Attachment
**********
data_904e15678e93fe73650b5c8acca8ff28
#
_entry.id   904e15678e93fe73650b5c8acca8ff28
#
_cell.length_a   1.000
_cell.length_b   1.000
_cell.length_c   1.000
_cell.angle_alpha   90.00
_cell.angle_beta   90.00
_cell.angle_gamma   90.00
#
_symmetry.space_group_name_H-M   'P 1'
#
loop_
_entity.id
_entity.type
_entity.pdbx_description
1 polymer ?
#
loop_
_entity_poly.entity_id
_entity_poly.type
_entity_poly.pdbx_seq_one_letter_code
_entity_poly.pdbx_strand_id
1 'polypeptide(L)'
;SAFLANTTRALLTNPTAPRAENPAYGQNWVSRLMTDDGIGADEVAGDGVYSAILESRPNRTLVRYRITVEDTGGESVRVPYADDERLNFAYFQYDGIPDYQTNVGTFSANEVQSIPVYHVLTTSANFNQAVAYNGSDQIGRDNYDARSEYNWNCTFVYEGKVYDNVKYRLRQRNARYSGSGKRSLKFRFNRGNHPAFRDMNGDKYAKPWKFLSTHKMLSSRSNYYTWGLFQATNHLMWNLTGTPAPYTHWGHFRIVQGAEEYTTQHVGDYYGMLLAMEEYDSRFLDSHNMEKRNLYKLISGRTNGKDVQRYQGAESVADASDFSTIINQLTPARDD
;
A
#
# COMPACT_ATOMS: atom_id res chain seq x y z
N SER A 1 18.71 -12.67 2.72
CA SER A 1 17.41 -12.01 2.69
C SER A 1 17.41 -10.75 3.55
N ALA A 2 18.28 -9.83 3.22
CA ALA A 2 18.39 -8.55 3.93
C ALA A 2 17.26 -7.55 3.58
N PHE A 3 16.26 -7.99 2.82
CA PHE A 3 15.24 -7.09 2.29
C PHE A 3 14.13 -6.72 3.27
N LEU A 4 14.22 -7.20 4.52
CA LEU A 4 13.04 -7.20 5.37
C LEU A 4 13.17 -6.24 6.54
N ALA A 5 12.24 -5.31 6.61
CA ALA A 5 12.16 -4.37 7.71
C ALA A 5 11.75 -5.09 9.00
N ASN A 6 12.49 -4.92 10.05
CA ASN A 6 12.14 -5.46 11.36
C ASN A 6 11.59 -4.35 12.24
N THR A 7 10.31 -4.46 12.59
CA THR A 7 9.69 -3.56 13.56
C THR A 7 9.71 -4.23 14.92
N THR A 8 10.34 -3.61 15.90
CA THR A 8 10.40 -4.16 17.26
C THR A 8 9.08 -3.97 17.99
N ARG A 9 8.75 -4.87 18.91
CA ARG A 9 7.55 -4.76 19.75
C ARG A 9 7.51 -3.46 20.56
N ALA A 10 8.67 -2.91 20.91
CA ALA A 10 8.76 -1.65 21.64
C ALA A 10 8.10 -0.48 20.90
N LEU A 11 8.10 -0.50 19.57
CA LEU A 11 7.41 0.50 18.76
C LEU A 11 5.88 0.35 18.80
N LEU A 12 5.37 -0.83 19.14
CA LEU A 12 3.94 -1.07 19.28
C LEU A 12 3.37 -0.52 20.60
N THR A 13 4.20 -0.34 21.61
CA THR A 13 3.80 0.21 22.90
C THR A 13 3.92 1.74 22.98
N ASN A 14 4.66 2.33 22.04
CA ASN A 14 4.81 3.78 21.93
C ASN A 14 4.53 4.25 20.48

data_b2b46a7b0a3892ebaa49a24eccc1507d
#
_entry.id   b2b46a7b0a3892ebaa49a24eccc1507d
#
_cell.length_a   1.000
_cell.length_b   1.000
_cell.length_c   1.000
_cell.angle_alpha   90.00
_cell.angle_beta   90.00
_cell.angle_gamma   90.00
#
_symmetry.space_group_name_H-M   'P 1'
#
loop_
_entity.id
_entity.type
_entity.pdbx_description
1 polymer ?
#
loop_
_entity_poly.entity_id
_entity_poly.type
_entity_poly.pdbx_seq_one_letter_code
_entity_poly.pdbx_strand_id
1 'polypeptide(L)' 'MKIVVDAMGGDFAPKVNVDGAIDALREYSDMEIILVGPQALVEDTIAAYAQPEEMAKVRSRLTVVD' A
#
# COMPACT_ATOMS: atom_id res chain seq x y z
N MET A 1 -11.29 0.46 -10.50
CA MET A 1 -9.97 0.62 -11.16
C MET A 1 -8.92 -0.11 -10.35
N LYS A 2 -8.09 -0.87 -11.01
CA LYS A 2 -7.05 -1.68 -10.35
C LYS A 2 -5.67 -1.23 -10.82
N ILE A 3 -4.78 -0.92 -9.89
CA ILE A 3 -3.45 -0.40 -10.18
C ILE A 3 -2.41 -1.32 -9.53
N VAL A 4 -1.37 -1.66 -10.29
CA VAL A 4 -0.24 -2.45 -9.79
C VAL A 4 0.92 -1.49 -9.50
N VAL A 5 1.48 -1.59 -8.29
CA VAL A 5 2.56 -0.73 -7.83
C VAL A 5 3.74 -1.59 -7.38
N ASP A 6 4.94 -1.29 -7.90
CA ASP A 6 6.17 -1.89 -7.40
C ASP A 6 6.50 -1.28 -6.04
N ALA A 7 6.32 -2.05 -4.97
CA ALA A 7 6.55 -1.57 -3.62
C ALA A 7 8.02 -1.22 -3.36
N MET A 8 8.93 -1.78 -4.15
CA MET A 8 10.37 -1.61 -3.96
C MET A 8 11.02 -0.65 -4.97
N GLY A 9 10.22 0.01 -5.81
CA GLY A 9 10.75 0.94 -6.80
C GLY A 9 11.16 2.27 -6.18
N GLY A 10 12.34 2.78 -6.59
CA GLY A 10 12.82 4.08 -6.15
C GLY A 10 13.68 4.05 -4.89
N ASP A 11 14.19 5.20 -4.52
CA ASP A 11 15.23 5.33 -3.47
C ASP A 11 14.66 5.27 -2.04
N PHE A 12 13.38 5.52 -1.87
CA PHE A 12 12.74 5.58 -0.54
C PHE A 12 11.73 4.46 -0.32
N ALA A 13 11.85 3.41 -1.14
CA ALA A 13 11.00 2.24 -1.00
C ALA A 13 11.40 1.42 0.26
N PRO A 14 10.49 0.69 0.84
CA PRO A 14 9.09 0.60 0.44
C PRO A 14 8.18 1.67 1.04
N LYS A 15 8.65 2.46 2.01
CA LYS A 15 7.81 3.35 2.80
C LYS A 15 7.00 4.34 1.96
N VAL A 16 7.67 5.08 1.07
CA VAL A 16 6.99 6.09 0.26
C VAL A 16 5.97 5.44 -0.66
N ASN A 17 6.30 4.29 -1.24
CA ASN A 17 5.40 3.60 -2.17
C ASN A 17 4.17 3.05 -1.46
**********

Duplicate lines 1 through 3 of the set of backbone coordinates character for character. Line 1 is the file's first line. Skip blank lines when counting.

data_904e15678e93fe73650b5c8acca8ff28
#
_entry.id   904e15678e93fe73650b5c8acca8ff28